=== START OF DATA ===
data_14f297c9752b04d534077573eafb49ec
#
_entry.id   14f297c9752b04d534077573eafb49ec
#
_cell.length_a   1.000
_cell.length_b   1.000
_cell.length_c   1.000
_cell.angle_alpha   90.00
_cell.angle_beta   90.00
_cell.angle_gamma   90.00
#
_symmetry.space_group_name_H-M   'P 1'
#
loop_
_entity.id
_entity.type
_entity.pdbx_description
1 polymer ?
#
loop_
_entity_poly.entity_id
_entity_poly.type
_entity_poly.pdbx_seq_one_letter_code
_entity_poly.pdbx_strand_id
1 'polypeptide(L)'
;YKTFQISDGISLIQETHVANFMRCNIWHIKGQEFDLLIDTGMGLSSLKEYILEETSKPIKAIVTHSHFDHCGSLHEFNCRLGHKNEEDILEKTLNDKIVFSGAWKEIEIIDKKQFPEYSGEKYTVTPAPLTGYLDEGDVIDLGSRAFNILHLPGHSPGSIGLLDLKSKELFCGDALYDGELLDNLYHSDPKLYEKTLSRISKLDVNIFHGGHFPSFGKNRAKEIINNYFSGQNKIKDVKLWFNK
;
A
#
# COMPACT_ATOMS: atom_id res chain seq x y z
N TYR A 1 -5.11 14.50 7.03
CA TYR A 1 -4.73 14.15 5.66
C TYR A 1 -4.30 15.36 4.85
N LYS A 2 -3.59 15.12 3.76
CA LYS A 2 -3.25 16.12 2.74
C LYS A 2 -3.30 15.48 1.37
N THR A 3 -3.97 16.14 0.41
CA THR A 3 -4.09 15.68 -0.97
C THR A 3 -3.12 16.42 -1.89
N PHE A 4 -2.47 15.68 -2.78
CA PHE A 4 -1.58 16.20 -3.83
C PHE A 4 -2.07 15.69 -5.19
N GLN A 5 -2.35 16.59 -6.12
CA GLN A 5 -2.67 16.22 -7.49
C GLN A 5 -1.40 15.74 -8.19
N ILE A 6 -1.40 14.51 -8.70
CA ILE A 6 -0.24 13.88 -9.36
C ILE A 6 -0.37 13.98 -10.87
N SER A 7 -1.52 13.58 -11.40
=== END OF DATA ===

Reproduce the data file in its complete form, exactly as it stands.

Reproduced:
data_14f297c9752b04d534077573eafb49ec
#
_entry.id   14f297c9752b04d534077573eafb49ec
#
_cell.length_a   1.000
_cell.length_b   1.000
_cell.length_c   1.000
_cell.angle_alpha   90.00
_cell.angle_beta   90.00
_cell.angle_gamma   90.00
#
_symmetry.space_group_name_H-M   'P 1'
#
loop_
_entity.id
_entity.type
_entity.pdbx_description
1 polymer ?
#
loop_
_entity_poly.entity_id
_entity_poly.type
_entity_poly.pdbx_seq_one_letter_code
_entity_poly.pdbx_strand_id
1 'polypeptide(L)'
;YKTFQISDGISLIQETHVANFMRCNIWHIKGQEFDLLIDTGMGLSSLKEYILEETSKPIKAIVTHSHFDHCGSLHEFNCRLGHKNEEDILEKTLNDKIVFSGAWKEIEIIDKKQFPEYSGEKYTVTPAPLTGYLDEGDVIDLGSRAFNILHLPGHSPGSIGLLDLKSKELFCGDALYDGELLDNLYHSDPKLYEKTLSRISKLDVNIFHGGHFPSFGKNRAKEIINNYFSGQNKIKDVKLWFNK
;
A
#
# COMPACT_ATOMS: atom_id res chain seq x y z
N TYR A 1 -5.11 14.50 7.03
CA TYR A 1 -4.73 14.15 5.66
C TYR A 1 -4.30 15.36 4.85
N LYS A 2 -3.59 15.12 3.76
CA LYS A 2 -3.25 16.12 2.74
C LYS A 2 -3.30 15.48 1.37
N THR A 3 -3.97 16.14 0.41
CA THR A 3 -4.09 15.68 -0.97
C THR A 3 -3.12 16.42 -1.89
N PHE A 4 -2.47 15.68 -2.78
CA PHE A 4 -1.58 16.20 -3.83
C PHE A 4 -2.07 15.69 -5.19
N GLN A 5 -2.35 16.59 -6.12
CA GLN A 5 -2.67 16.22 -7.49
C GLN A 5 -1.40 15.74 -8.19
N ILE A 6 -1.40 14.51 -8.70
CA ILE A 6 -0.24 13.88 -9.36
C ILE A 6 -0.37 13.98 -10.87
N SER A 7 -1.52 13.58 -11.40